The fujara is a long 3-holed fipple flute played in standing position with the flute held close to the body. The fujara flute is played using the natural harmonics system, which means the different tones are played by controlling the strenght of inblown air. Using only three holes, the diatonic major scale can be reached playing two and a half octaves. Due to the natural harmonics the tuning will always be a compromise, but I put a great deal of effort in tuning and balancing the tones, in such a way that playing together with Western tuned instruments is possible.
The fujara has a unique unforgettable sound with very rich sounding multiphonics, grain and timbre; that reaches deep down into the heart of player and listener. The fujara's origin lays in the middle of Slovakia, and it is assumed that it´s roots would lay with the 3-holed flutes played by the tambourines in the 12th and 13th century in Europe. The fujara was played by the shepherds on their long journeys away from home. It is said when played for the sheep it would calm them down and ease the herde.
Fujara in 'F'
Fujara in 'F#'
Fujara with carvings in 'G'
Fujara in 'G#'
Fujara in 'A'
Fujara in 'A#'
Small fujara (Fujarka) in 'E'
Playing a Fujara
Fujara playing comes very naturally. The system of overblowing and the reach of different tones by changing the pressure of in-blown air allows the musician to deeply experience tones and sound, and search for the right melody by feeling and intuition. This makes fujara ideal for improvisation, and practicing a lot of fun.
|Piece of 'conference of birds'
F# fujara and saxophone
improvisation by Zeger Vandenbussche & Winne Clement
|'Song for Pavol'|
Winne Clement on C fujara
Scale and Range
Example in G
Blow the first note of the fujara scale, G1 (G3), uncover the first hole, and get A, second hole B, third hole gets C. Cover all again, overblow, and get D. Then open first hole again and get E, second F#, and then close all three again, overblow, and get G2 (G4). Going up the harmonics the distances between the notes get shorter.
In the highest reachable octave, notes are mostly played by overblowing the overtones in a scatter, although the first three notes of this octave can always be used for general play using fingering.
What makes a good Fujara?
- Rich overtones.
Overtones rich in multiphonics, and clear up to the high notes, when the scatter is blown, without a hissing noise (when full strenghth is applied duringh blowing all of the air should be tramsformed into clear sound).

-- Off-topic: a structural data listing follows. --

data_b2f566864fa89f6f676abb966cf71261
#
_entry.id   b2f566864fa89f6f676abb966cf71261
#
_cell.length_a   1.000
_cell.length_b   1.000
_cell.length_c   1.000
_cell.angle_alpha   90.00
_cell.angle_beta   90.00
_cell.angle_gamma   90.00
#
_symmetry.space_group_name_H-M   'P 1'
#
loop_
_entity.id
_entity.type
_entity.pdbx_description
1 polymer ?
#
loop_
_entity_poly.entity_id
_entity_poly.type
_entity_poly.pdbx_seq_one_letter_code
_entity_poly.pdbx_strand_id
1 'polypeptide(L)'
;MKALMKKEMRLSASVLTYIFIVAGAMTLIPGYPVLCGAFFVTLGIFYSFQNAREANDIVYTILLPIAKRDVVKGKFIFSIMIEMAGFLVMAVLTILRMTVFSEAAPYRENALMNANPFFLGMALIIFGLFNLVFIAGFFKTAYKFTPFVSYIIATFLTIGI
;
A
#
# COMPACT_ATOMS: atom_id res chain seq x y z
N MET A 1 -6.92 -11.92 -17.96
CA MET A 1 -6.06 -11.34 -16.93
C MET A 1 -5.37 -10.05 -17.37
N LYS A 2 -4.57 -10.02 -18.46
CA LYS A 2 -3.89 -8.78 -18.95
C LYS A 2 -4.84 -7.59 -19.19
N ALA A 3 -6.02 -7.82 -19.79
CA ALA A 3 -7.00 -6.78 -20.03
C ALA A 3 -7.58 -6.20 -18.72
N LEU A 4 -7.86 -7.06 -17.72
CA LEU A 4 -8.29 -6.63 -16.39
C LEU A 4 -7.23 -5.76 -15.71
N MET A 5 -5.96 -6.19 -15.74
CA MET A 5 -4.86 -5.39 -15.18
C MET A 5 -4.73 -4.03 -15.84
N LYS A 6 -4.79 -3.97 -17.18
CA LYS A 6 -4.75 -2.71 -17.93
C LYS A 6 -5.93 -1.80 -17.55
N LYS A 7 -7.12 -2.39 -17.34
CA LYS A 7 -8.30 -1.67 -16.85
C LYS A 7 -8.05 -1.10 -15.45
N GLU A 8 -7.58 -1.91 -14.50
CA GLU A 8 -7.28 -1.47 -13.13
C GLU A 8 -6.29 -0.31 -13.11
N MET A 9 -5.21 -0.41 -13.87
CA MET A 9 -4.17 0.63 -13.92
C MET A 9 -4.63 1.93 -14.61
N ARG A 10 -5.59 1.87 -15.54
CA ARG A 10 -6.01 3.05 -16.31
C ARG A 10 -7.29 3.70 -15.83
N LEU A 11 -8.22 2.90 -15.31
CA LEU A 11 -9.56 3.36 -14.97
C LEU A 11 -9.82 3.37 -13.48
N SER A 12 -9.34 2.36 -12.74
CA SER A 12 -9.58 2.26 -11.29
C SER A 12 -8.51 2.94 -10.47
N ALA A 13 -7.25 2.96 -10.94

- Rich haunting voice.
The voice of a fujara should have lots of character with a nice warm grain, slightly harsh, but without disturbing the purity of tone.
- Breath Efficiency.
Although not easy for beginning fujarists this is very important! It allows the musician to put much more variation in his play, changing the amount of pressure, and allows to really stretch the tones, which gives lots of character to the play. This enables the musician to play the glissando without jumping to the next tone too fast.
- Good Tuning and Playability.
It being an overtone flute, good tuning will always be a compromise. But a well tuned fujara should easily play two and a half octaves (without off notes). All fujaras available here play the first three notes of the highest octave in such a way that it can be used for playing melodies (see fingering charts).
- Good Balance.
A good fujara should have a well-established base tone, and clear high tones.
- The Fujara Range
The fujara is made this way so it would play starting at the second overtone up to the ninth overtone, covering two full octaves of the diatonic major scale. The fundamental is there but is very quiet and weak, and traditionally not used (see fingering charts)
The fujara has two parts held together by a strap of leather. The main tube, which is the flute proper, and an air pipe allowing the player to reach the finger holes. The original air channel at the top, the same as with a normal fipple flute, is used by the maker to check the voice, and sounds during the making process. A piece of leather is fitted in to prevent air from leaking, but which can still be removed for cleaning purposes of the channel. This should always be done with grate care with a piece of feather ore paper, never witha hard object what can ruin the flute. The mouth piece itself is a small conical wooden tube that is removed each time after play. A cork closes of the bottom end of the pipe and also has to be removed after playing for letting out condensation.